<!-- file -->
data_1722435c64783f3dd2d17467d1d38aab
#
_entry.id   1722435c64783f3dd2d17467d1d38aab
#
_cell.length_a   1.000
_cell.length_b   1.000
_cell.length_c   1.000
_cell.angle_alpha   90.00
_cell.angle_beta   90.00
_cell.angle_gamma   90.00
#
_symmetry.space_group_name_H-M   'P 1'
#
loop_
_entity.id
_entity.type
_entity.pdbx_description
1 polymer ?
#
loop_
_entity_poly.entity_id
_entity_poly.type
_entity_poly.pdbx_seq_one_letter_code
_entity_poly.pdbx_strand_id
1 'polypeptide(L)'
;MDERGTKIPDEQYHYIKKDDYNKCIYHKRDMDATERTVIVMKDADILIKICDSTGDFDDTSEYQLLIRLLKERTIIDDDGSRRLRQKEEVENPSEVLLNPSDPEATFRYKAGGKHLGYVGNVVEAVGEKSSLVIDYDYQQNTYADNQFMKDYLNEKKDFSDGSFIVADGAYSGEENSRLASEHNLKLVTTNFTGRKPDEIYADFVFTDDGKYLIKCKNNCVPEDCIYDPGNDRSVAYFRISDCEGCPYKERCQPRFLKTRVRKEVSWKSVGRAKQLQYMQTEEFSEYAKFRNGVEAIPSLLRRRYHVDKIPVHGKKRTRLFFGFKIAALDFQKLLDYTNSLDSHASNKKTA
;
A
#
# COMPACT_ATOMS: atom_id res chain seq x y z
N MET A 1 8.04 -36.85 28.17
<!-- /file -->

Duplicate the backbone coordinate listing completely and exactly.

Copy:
data_1722435c64783f3dd2d17467d1d38aab
#
_entry.id   1722435c64783f3dd2d17467d1d38aab
#
_cell.length_a   1.000
_cell.length_b   1.000
_cell.length_c   1.000
_cell.angle_alpha   90.00
_cell.angle_beta   90.00
_cell.angle_gamma   90.00
#
_symmetry.space_group_name_H-M   'P 1'
#
loop_
_entity.id
_entity.type
_entity.pdbx_description
1 polymer ?
#
loop_
_entity_poly.entity_id
_entity_poly.type
_entity_poly.pdbx_seq_one_letter_code
_entity_poly.pdbx_strand_id
1 'polypeptide(L)'
;MDERGTKIPDEQYHYIKKDDYNKCIYHKRDMDATERTVIVMKDADILIKICDSTGDFDDTSEYQLLIRLLKERTIIDDDGSRRLRQKEEVENPSEVLLNPSDPEATFRYKAGGKHLGYVGNVVEAVGEKSSLVIDYDYQQNTYADNQFMKDYLNEKKDFSDGSFIVADGAYSGEENSRLASEHNLKLVTTNFTGRKPDEIYADFVFTDDGKYLIKCKNNCVPEDCIYDPGNDRSVAYFRISDCEGCPYKERCQPRFLKTRVRKEVSWKSVGRAKQLQYMQTEEFSEYAKFRNGVEAIPSLLRRRYHVDKIPVHGKKRTRLFFGFKIAALDFQKLLDYTNSLDSHASNKKTA
;
A
#
# COMPACT_ATOMS: atom_id res chain seq x y z
N MET A 1 8.04 -36.85 28.17